Christmann, Kris and Wong, Kevin (2010) Hate Crime Victims and Hate Crime Reporting: Some Impertinent Questions. In: Hate Crime: Concepts, policy, future directions. Willan Publishing, Abingdon. ISBN 978-1-84392-779-2

Much of the academic, practitioner and voluntary sector interest in victims of hate crime have focused upon the impacts of hate crime and the practical and emotional support needs and services for victims. Our own work has been somewhat divergent from this. We were commissioned to identify how hate crime reporting could be improved in a northern town, and made inclusive across different equality groups. We undertook a small scale study that examined individual decision making by hate crime victims in whether or not to report incidents, and how the available reporting arrangements and associated publicity materials affected these decisions (Wong & Christmann, 2008). Somewhat to our surprise, what appeared to be a critical issue in terms of whether or not hate crime policies were likely to succeed was also a much under researched area.

Whilst our own research findings cannot be generalised beyond the study site, it did allow us to test out and consider more thoroughly some of the assumptions implicit in policy developments around hate crime reporting, specifically the policy goal of full reporting. We want to reflect back on these findings and the broader research literature to pose some questions on the adequacy and utility of the current reporting agencies approaches and the general policy direction to hate crime victims.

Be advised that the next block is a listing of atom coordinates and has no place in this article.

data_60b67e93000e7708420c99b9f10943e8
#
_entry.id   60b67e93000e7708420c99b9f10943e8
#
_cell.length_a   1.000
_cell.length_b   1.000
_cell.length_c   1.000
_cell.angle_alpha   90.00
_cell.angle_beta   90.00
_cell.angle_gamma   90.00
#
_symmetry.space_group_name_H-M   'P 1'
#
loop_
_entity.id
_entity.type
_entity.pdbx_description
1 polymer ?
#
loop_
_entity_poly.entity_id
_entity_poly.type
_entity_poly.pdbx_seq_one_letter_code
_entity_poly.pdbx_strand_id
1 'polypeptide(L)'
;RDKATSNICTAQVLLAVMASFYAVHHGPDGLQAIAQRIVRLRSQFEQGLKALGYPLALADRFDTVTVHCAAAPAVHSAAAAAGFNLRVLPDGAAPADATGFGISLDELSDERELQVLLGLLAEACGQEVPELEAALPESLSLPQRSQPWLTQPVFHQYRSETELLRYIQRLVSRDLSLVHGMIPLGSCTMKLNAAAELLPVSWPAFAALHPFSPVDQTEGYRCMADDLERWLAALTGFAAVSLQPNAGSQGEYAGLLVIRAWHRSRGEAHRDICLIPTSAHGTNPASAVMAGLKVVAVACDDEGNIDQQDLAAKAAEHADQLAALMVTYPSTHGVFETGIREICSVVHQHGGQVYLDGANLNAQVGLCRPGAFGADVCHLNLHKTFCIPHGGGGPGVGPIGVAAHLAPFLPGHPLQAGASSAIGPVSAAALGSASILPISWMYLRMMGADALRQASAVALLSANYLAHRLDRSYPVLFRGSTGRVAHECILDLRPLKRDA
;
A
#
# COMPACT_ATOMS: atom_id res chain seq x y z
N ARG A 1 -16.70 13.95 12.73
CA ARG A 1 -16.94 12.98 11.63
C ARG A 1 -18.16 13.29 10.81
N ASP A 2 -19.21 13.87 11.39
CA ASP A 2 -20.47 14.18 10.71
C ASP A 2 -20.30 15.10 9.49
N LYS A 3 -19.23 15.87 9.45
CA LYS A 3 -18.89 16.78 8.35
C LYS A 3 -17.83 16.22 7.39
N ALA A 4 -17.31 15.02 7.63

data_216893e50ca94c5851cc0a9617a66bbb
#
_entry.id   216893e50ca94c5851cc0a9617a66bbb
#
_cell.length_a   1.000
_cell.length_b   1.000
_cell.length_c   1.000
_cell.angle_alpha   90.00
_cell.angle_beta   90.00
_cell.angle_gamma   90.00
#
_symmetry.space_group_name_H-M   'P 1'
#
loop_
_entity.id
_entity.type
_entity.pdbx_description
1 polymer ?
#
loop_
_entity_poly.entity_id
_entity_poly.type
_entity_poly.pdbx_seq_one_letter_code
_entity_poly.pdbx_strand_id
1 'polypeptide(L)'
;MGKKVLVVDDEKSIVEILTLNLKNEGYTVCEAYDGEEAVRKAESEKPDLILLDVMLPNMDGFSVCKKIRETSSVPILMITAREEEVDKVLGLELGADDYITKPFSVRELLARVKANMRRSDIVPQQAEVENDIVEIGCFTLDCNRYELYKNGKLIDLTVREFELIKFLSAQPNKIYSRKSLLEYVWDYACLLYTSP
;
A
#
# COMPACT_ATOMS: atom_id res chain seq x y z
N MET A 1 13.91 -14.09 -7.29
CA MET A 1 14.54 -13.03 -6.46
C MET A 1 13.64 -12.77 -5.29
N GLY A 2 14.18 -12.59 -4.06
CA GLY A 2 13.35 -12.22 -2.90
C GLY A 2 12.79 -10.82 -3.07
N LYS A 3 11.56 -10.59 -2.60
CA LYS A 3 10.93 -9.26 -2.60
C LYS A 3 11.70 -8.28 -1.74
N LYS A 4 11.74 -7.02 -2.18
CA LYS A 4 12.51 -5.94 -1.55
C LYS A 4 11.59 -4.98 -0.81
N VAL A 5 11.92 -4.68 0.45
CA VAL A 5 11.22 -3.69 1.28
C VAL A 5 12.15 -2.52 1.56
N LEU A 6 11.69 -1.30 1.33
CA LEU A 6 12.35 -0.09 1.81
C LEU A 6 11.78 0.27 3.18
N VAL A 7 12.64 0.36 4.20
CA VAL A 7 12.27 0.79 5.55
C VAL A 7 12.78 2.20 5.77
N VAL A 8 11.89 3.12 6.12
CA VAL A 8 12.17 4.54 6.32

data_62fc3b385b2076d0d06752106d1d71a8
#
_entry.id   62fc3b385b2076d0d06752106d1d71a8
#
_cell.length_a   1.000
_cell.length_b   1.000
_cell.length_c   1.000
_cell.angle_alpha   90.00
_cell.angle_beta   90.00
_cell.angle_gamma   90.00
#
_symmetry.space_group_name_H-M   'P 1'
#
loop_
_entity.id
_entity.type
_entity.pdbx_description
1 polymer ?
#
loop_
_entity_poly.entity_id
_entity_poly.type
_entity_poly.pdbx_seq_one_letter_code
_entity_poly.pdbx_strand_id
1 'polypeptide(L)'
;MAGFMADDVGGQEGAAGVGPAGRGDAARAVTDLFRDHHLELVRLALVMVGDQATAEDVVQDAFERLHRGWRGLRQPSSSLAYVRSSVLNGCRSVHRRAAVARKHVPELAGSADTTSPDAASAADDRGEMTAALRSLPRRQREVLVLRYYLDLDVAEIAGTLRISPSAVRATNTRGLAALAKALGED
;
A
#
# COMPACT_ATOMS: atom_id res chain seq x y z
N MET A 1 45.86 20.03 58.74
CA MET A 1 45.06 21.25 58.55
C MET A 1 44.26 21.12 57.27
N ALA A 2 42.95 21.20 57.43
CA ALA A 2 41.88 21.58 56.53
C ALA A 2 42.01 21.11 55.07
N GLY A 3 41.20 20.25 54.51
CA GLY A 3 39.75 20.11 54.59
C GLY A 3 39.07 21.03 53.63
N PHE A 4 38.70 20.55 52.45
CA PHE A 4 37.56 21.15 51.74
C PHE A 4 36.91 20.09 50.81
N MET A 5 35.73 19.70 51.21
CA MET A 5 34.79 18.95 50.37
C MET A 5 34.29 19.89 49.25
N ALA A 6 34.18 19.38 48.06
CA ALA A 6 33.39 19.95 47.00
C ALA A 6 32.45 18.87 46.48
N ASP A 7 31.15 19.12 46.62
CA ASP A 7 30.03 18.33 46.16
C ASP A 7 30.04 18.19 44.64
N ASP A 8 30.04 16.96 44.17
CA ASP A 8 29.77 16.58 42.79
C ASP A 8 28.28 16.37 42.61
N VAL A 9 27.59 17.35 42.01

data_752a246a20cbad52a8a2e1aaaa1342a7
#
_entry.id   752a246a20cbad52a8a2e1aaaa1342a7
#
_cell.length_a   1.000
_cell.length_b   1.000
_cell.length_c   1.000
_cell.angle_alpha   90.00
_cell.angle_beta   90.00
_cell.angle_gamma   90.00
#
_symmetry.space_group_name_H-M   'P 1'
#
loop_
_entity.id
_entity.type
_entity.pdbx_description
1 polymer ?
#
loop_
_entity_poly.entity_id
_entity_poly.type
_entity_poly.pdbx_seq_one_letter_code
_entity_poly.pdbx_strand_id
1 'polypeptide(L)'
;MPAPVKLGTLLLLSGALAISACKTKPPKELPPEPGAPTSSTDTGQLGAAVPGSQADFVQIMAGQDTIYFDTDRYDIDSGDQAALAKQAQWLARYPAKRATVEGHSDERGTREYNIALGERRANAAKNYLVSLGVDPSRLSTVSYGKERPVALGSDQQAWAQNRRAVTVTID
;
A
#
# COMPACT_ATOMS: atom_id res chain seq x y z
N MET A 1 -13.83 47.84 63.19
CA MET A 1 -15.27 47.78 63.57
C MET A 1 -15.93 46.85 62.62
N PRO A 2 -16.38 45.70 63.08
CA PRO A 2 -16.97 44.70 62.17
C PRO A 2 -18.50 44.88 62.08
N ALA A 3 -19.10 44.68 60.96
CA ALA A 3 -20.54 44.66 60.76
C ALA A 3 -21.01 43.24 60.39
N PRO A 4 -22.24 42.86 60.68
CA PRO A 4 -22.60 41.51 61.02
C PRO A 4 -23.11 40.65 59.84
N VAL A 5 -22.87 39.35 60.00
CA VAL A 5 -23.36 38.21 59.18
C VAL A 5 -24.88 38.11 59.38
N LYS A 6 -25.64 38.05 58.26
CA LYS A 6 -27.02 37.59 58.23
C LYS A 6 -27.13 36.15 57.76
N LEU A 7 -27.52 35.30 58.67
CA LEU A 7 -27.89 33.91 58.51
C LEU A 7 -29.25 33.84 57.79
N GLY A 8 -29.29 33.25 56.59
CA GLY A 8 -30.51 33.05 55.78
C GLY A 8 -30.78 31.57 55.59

We believe this has merit because the statutory criminal justice agencies and the voluntary sector are grappling with the challenges of adopting hate crime in its broadest sense, and providing a responsive, effective and victim centred service across markedly different vulnerable groups. Pertinent questions can be asked about what the current policies on hate crime can be expected to achieve given the nature of victim decision making on the critical issue of whether to report their victimisation. We will draw out some implications that the legacy of the Lawrence Inquiry has had for strategic thinking, policy making and make some tentative suggestions on how these might be improved.

We argue something that may be considered heresy among hate crime victimloogy circles and victim campaigning groups; that the current policy message concerning victim reporting does not reflect reality, and risks being discredited. What is required, some 10 years post Lawrence is more nuanced responses and ones which acknowledge: the distance travelled by criminal justice agencies in the intervening years; that the majority of hate crime is manifested as single incidents of harassment (which may not necessarily constitute crimes); and the unlikelihood of full reporting by the public, which realistically fits where the public are in terms of their expectations. In doing so we do not pretend to have any authoritative answers to these issues, but believe the questions are worth posing to prompt a debate between efficacy of response versus a largely unchallenged view of hate crime victimology.

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